My parents moved to Miami when I was six-years-old.  I sometimes visited Papa and my paternal grandmother, who we called Nanny, in their Bronx home during the summers.  In those days air-conditioning and television were not yet universal.  Every night people would go downstairs after dinner with folding chairs and sit on the sidewalk until their apartments cooled down.  Each person had his or her spot and no one would encroach on someone else's location.  The old people would talk, gossip or just sit quietly watching the young people walking by.  None of the young people misbehaved because the old-folks telegraph would report it to their parents within minutes and then the youngsters would have to answer for their misdeeds.

There was a candy store on the block and it was filled with the most amazing treats that were unavailable in Miami -- egg creams, pretzel sticks, sunflower seeds, indian nuts, wax bottles filled with colored sugar water and the most amazing treat of all -- button candy.  Those were the days before fluorinated water and I am sure more than a few of the cavities in my adult teeth were as a result of those treats.

After Nanny died, Papa would live with us each winter until Spring came to New York.  On hot days in Miami, Papa and I would sit under a tree in our front yard and he would tell me stories of his youth and how he came to America.  He told me that in Russia he was apprenticed to a watchmaker, but the watchmaker wouldn't teach him anything, so Papa would sneak into the workroom at night to fix watches.  He was eventually caught and the watchmaker beat him.  When Papa's father learned of this, he came and took his son from the watchmaker, and though the words were never spoken, the implication was that my great grandfather avenged the beating my grandfather received.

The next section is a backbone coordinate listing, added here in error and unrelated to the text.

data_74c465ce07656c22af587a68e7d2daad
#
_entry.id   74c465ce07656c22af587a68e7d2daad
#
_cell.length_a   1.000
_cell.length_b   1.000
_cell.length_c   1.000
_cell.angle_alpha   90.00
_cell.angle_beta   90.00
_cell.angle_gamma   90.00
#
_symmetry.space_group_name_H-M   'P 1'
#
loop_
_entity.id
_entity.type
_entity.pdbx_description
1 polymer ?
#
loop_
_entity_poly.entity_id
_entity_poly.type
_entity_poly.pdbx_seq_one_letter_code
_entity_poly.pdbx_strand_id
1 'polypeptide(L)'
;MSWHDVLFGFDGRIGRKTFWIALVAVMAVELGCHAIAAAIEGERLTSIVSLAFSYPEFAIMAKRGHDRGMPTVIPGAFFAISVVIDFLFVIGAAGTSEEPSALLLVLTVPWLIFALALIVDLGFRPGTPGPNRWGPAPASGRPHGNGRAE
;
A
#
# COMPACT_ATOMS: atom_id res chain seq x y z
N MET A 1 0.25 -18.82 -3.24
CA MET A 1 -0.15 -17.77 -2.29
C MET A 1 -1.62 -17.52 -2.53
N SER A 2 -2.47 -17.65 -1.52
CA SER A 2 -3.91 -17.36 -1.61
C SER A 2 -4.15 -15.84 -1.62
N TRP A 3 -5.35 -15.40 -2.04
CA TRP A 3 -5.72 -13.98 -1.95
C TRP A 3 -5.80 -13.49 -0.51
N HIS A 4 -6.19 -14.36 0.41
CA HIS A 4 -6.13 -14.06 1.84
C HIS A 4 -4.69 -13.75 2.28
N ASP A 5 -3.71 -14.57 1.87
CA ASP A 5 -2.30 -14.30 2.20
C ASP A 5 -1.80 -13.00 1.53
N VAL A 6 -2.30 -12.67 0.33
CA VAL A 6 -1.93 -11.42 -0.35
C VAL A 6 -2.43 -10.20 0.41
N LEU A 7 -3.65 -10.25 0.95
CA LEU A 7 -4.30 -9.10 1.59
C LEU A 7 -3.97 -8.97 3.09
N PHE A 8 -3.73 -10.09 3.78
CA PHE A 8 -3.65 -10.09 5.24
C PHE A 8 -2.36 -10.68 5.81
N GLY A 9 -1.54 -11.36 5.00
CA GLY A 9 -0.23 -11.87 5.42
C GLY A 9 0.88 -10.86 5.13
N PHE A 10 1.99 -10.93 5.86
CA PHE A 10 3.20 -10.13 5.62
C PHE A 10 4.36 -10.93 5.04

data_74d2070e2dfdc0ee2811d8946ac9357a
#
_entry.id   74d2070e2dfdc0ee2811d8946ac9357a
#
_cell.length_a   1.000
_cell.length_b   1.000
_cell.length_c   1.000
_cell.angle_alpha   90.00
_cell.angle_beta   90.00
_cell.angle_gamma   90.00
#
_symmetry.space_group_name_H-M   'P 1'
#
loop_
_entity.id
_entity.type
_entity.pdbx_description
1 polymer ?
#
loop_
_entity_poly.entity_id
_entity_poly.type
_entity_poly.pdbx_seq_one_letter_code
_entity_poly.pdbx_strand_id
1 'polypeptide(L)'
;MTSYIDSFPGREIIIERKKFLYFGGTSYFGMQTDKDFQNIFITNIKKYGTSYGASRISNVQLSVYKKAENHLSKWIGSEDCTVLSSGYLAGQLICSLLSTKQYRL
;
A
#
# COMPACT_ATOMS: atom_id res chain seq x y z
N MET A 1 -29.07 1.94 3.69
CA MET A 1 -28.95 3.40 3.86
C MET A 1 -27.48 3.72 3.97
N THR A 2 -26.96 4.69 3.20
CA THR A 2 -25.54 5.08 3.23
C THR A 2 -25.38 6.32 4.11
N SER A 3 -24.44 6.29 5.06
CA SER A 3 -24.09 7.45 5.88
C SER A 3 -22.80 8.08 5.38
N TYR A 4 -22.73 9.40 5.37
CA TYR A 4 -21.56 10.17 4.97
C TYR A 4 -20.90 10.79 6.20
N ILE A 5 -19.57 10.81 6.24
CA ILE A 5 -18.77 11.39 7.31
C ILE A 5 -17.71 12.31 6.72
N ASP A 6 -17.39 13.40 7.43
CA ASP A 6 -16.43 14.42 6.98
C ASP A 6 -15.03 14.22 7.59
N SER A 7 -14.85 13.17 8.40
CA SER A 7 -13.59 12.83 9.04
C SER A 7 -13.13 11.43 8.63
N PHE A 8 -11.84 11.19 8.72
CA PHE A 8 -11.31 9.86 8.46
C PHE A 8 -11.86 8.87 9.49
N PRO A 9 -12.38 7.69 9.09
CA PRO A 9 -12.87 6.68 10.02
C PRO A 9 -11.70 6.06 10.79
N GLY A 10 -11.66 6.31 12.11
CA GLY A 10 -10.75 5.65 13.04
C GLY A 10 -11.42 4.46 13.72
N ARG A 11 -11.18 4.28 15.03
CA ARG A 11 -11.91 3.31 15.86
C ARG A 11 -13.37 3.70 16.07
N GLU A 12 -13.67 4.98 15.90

My mother had an old Singer sewing machine with a foot treadle on which Papa would turn out the most amazing things.  Slipcovers for the couch and chairs, shirts for the boys and dresses for the girls -- all beautifully sewn.  Papa used to say, "Fashion is like a big barrel.  You make something and put the pattern in the barrel.  When the barrel is full, you dump it out and start using the patterns all over again."  I found that what he said is true to this day as I see old fashions being recycled over time.  I also learned that his theory of cyclical behavior was equally appropriate for social and political trends.  That old sewing machine is in my dining room today and whenever I look at it I think of Papa.

The next generation was the settlers.  I will describe some of them in the next column.  These were people who either were born in the U.S. or brought here when very young.  They were often rebellious and renounced the traditions and outlook of their pioneer parents.  But they were the ones who fought for an education, started businesses and as they told my generation, they were "working this hard so you wouldn't have to."

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Henry Bassman has lived in Summit, NJ for 37 years. He has been married for more than 40 years and has three daughters who graduated from Summit High School.  Henry retired from AT&T where he wrote about high-technology science and engineering. He now writes about biotechnology, medical devices and healthcare companies and issues.  Articles by Henry can be seen on and other business Web sites.  Henry can be contacted at